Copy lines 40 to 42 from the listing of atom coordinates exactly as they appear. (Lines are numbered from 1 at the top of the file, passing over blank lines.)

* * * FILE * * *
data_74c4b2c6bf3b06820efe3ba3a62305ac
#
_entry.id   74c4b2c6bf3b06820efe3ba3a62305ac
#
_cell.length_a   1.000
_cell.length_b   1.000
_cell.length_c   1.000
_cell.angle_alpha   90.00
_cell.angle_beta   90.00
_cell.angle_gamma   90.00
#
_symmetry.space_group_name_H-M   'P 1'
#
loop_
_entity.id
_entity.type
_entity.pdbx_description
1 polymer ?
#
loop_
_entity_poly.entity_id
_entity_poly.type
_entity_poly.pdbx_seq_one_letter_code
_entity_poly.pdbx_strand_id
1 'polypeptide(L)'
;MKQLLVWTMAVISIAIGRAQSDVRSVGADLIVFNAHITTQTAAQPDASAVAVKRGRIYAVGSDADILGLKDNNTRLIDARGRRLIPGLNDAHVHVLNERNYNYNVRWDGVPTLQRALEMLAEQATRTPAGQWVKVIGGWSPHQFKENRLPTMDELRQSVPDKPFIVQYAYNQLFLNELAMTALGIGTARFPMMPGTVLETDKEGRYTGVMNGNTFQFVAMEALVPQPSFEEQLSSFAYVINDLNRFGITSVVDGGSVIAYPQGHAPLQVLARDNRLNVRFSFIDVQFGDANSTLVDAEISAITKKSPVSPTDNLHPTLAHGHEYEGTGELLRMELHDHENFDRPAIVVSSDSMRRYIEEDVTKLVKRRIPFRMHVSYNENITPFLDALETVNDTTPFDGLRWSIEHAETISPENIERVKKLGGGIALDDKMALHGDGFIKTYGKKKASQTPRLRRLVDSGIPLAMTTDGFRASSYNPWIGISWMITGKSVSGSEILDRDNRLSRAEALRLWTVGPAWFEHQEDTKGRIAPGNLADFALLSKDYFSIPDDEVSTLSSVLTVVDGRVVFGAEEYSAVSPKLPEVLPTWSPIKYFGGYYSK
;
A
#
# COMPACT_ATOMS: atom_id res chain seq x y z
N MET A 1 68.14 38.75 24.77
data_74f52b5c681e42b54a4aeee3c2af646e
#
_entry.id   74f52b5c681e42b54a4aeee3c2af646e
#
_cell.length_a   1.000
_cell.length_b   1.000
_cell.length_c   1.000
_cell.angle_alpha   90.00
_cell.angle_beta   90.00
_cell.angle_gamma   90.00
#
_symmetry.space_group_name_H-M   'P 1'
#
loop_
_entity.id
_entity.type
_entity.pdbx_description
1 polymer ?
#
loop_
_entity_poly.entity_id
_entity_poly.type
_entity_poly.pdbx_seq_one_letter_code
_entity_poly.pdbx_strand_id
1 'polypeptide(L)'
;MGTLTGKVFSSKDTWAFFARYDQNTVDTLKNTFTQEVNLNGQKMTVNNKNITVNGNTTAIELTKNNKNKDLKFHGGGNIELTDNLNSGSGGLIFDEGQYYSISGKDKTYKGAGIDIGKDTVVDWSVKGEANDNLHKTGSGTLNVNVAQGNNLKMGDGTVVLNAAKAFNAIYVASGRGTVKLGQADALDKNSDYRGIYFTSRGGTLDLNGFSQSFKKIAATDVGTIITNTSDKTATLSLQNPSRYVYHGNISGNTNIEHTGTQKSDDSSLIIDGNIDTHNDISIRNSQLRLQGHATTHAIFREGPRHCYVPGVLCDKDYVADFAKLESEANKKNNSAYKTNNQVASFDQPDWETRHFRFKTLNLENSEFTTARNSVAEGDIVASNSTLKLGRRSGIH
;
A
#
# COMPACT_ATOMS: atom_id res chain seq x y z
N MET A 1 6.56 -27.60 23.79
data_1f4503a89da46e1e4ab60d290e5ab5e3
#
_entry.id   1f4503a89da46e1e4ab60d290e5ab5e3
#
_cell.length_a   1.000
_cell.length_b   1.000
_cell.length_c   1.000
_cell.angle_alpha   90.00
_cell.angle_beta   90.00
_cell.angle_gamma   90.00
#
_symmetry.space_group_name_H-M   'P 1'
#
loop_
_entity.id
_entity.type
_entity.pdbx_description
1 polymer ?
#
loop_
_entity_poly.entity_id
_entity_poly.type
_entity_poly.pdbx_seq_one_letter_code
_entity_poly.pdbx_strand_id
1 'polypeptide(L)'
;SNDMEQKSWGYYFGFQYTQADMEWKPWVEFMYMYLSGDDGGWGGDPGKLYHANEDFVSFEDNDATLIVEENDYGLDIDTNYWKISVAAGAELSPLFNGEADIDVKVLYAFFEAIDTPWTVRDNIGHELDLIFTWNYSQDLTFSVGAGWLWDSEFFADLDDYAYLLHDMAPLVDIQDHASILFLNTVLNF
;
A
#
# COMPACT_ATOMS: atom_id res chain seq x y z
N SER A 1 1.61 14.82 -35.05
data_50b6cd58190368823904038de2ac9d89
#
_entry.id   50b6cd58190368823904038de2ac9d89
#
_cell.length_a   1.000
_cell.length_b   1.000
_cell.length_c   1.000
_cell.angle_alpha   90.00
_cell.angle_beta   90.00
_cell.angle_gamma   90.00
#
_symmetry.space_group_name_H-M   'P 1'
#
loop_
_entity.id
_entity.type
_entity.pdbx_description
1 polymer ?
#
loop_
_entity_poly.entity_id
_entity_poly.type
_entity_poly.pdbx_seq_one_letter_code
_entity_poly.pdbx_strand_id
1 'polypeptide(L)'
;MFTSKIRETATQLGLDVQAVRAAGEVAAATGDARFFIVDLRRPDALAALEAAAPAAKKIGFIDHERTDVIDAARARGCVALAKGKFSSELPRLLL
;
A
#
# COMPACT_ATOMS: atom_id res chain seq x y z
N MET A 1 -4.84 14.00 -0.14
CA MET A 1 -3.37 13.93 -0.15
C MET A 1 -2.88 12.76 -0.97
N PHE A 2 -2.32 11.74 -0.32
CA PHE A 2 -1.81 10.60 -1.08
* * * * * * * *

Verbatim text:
_cell.angle_beta   90.00
_cell.angle_gamma   90.00
#